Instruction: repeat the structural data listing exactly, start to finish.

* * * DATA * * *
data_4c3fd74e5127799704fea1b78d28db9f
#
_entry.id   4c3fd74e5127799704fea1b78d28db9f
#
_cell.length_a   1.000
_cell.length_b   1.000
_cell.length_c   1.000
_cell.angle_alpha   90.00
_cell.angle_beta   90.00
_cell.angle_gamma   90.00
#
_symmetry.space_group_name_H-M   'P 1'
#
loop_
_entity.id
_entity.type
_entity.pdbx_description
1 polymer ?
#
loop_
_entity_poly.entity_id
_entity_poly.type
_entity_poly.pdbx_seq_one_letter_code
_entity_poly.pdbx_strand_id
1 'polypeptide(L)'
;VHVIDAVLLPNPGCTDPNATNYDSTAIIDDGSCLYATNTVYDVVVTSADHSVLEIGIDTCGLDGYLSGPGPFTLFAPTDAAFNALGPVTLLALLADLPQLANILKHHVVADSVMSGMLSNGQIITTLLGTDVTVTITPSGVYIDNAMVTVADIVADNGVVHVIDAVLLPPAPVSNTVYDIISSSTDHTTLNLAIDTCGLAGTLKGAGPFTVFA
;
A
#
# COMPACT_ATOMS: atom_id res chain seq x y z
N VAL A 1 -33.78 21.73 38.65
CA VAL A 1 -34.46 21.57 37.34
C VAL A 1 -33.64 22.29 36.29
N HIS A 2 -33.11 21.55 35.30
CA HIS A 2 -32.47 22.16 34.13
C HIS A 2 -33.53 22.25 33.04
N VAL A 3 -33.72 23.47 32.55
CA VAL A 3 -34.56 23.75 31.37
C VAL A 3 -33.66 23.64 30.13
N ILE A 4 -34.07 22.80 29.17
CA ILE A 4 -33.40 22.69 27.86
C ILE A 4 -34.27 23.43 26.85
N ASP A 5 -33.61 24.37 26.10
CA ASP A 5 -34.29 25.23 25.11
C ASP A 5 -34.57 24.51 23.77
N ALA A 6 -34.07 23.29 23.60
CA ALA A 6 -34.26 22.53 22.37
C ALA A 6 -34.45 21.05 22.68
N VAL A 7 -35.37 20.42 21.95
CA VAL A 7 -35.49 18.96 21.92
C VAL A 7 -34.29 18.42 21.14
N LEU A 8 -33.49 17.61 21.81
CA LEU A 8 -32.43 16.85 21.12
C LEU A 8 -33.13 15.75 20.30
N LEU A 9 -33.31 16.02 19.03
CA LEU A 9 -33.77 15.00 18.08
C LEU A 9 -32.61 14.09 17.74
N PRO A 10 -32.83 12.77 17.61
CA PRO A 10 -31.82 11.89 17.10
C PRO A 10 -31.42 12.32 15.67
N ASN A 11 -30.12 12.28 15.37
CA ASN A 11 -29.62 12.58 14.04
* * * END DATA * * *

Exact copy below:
data_4c3fd74e5127799704fea1b78d28db9f
#
_entry.id   4c3fd74e5127799704fea1b78d28db9f
#
_cell.length_a   1.000
_cell.length_b   1.000
_cell.length_c   1.000
_cell.angle_alpha   90.00
_cell.angle_beta   90.00
_cell.angle_gamma   90.00
#
_symmetry.space_group_name_H-M   'P 1'
#
loop_
_entity.id
_entity.type
_entity.pdbx_description
1 polymer ?
#
loop_
_entity_poly.entity_id
_entity_poly.type
_entity_poly.pdbx_seq_one_letter_code
_entity_poly.pdbx_strand_id
1 'polypeptide(L)'
;VHVIDAVLLPNPGCTDPNATNYDSTAIIDDGSCLYATNTVYDVVVTSADHSVLEIGIDTCGLDGYLSGPGPFTLFAPTDAAFNALGPVTLLALLADLPQLANILKHHVVADSVMSGMLSNGQIITTLLGTDVTVTITPSGVYIDNAMVTVADIVADNGVVHVIDAVLLPPAPVSNTVYDIISSSTDHTTLNLAIDTCGLAGTLKGAGPFTVFA
;
A
#
# COMPACT_ATOMS: atom_id res chain seq x y z
N VAL A 1 -33.78 21.73 38.65
CA VAL A 1 -34.46 21.57 37.34
C VAL A 1 -33.64 22.29 36.29
N HIS A 2 -33.11 21.55 35.30
CA HIS A 2 -32.47 22.16 34.13
C HIS A 2 -33.53 22.25 33.04
N VAL A 3 -33.72 23.47 32.55
CA VAL A 3 -34.56 23.75 31.37
C VAL A 3 -33.66 23.64 30.13
N ILE A 4 -34.07 22.80 29.17
CA ILE A 4 -33.40 22.69 27.86
C ILE A 4 -34.27 23.43 26.85
N ASP A 5 -33.61 24.37 26.10
CA ASP A 5 -34.29 25.23 25.11
C ASP A 5 -34.57 24.51 23.77
N ALA A 6 -34.07 23.29 23.60
CA ALA A 6 -34.26 22.53 22.37
C ALA A 6 -34.45 21.05 22.68
N VAL A 7 -35.37 20.42 21.95
CA VAL A 7 -35.49 18.96 21.92
C VAL A 7 -34.29 18.42 21.14
N LEU A 8 -33.49 17.61 21.81
CA LEU A 8 -32.43 16.85 21.12
C LEU A 8 -33.13 15.75 20.30
N LEU A 9 -33.31 16.02 19.03
CA LEU A 9 -33.77 15.00 18.08
C LEU A 9 -32.61 14.09 17.74
N PRO A 10 -32.83 12.77 17.61
CA PRO A 10 -31.82 11.89 17.10
C PRO A 10 -31.42 12.32 15.67
N ASN A 11 -30.12 12.28 15.37
CA ASN A 11 -29.62 12.58 14.04